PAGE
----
A stroke is rather serious condition that results as a consequence of improper blood supply to the brain. The brain is an organ which needs oxygen and glucose to function properly. Any cut in supply even minor may lead to serious and permanent damage to the brain cells. The cells that have died cannot be replaced as the brain cannot regenerate. Therefore the prevention of the stroke is the best cure as once it has occurred it can lead to serious complications and permanent damage of the affected parts. In worst cases of the stroke the lethal outcome is almost inevitable.
The stroke can be caused by ischemia (insufficiency in blood supply due to clots) or by hemorrhage. Apart from these fully developed forms of stroke there is a sort of pre-stroke condition classified as TIA or transient ischemic attack. In TIA blood supply is momentarily interrupted but re-established again. Transitory ischemic attacks have to be taken seriously as they almost always present an introduction to full stroke.
Symptoms of the stroke need to be recognized instantly and one should be immediately transferred into hospital. Obvious symptoms of stroke include paralysis which mainly affects one side of the face. The paralysis may affect arms and in severe cases the whole half of the body can become paralyzed. One may complain about difficulties with walking or problems in keeping balance. Abrupt changes in vision may be additional sign of the stroke (double vision, loss of visual field and so on). The speech is slurred and increased production of saliva with improper swallowing lead to drooling. One may be confused to speak incoherently and lose sense of space and time. A severe headache usually develops before the stroke.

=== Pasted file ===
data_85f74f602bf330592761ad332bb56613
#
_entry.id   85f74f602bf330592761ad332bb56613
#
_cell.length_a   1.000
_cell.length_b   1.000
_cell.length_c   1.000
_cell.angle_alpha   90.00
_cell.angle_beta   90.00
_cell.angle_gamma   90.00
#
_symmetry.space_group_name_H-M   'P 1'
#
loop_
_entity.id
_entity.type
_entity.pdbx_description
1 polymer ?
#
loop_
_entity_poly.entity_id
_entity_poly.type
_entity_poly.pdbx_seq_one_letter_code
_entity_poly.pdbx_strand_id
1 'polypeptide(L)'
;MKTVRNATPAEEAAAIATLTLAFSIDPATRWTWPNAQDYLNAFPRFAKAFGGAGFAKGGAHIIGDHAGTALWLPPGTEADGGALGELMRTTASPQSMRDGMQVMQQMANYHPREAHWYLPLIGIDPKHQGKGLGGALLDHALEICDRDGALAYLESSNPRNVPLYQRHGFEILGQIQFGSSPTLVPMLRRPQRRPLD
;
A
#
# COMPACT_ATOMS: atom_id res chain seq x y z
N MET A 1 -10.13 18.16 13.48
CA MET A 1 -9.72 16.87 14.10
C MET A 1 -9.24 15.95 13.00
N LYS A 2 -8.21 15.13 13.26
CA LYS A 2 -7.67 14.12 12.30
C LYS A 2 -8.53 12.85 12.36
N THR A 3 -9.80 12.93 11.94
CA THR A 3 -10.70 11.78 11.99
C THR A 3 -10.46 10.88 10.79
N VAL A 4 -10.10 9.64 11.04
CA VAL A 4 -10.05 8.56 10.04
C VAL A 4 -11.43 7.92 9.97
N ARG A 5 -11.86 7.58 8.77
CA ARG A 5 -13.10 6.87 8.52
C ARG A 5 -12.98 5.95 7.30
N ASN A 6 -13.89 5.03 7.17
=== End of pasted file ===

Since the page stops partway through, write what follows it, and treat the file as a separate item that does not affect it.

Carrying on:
Apart from general symptoms additional ones may be present. They mostly depend on whether the stroke has been caused by bleeding or blood clotting. They can also differ according to the localization of the stroke.
The stroke induced by ischemia affects the opposite side of the body comparing to the side of the brain that has been affected by the very stroke. If bleeding was the cause of the stroke the symptoms are additionally enhanced by increase of intracranial pressure. The symptoms of increased intracranial pressure include severe headache, vomiting, seizures and loss of consciousness. In this case one may even end in coma.
Stroke usually develops quickly. However sometimes symptoms increase gradually over the minutes, hours or even days. This is connected to the size of the affected blood vessel.